by Elijah Verheyen, MSIV
The selections below were inspired through exercises given at a Narrative Medicine course at NYULutheran Medical Center, Brooklyn, NY in 2015. The session moderator provided the first sentence of an existing work and participants would complete the thought with their own ideas. Further details provided by the author are listed below each selection:
Today you would be working a dreary job.
Waking up early to finish a menial task,
being assessed only on completion and not performance.
Getting only a lonely paycheck, paying your timely bills,
working with no end goal in sight.
Instead, we wake up early to one day be free in our choices,
free in our decisions, working towards a rewarding pursuit
that will bring us to be driven and passionate to be working hard but without effort.
The motivation for this piece stems from the challenges of pursuing a life in medicine but with the understanding that the prospective outcome of our training will nevertheless be rewarding.
- Prompt: ‘Father' from Ted Kooser in ‘Delights & Shadows'
I'm learning a lot of things in medical school but
how to be a good writer is not one of them.
The ability to step away from the objective
and learn to utilize the subjective
is something that we may gather as practicing physician…
But maintaining my ability to be creative, well spoken,
and converse outside of medicine -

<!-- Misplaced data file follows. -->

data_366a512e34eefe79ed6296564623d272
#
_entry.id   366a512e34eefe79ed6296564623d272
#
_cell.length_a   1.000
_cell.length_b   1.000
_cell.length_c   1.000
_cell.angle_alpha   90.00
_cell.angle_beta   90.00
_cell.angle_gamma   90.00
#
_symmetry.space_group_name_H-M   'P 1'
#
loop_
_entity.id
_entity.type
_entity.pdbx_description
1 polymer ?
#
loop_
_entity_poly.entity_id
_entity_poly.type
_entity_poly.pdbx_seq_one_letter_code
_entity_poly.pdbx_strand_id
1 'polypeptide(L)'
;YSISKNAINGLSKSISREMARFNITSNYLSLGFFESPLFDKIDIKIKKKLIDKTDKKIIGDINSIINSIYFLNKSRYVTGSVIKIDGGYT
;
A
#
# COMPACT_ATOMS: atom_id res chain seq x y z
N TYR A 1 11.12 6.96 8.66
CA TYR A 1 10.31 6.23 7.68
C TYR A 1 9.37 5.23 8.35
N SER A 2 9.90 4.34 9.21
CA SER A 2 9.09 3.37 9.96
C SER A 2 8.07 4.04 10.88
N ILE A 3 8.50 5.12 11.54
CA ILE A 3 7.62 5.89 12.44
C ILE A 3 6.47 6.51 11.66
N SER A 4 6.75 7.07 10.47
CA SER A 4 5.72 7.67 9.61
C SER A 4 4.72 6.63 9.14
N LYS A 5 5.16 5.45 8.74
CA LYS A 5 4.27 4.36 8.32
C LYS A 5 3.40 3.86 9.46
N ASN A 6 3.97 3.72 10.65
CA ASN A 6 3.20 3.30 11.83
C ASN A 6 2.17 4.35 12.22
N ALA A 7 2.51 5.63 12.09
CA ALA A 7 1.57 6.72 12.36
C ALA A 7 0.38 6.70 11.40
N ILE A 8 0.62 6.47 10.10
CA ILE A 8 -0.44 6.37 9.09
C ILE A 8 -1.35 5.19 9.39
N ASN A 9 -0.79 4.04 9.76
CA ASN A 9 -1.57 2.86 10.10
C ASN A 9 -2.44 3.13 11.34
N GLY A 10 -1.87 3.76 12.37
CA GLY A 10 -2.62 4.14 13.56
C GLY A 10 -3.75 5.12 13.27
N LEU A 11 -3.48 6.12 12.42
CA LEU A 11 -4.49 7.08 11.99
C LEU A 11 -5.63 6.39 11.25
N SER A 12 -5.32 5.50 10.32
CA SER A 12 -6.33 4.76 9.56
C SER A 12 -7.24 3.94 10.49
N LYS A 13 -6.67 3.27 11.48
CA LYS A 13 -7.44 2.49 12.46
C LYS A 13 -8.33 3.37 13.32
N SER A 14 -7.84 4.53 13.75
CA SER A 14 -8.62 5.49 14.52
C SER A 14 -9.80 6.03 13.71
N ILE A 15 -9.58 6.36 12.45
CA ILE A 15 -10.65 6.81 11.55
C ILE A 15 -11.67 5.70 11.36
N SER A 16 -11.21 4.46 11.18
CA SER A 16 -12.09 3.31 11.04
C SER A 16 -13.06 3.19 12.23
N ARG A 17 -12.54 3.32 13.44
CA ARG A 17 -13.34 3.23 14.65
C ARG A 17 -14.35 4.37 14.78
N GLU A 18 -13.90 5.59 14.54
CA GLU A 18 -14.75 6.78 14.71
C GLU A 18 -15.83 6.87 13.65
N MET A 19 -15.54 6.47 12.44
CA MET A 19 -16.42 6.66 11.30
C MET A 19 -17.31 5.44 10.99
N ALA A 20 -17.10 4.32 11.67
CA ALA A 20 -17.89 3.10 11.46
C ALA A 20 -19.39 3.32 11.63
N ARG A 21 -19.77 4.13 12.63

is something I seem to be unlearning.
This piece was more matter-of-fact in its assertion that in the extensive time we spend reading medical journals and texts we may lose other strengths we had before such as creative writing.
- Prompt: Atul Gawande, ‘Being Mortal', Introduction
I think of it with wonder now
how you overcame the predictions
how you defied the odds placed against you.
With one tip of a needle your whole life changes…
But what if you had never known?
Were we better off being innocent
and letting it take us by surprise?
Instead we let the facts of our
flowing blood define our lives over our
own notions and feelings of well being.
This piece is more personal and pertains to the significance of naiveté. We as physicians are trained to respond to lab results, patients' complaints, or physical findings. Ideally, such data will yield positive prognoses but we are not always this fortunate. Regardless, we inform patients of outcomes and prognoses without ever asking if they are ready to confront those truths.
- Prompt: ‘The Glass' by Sharon Olds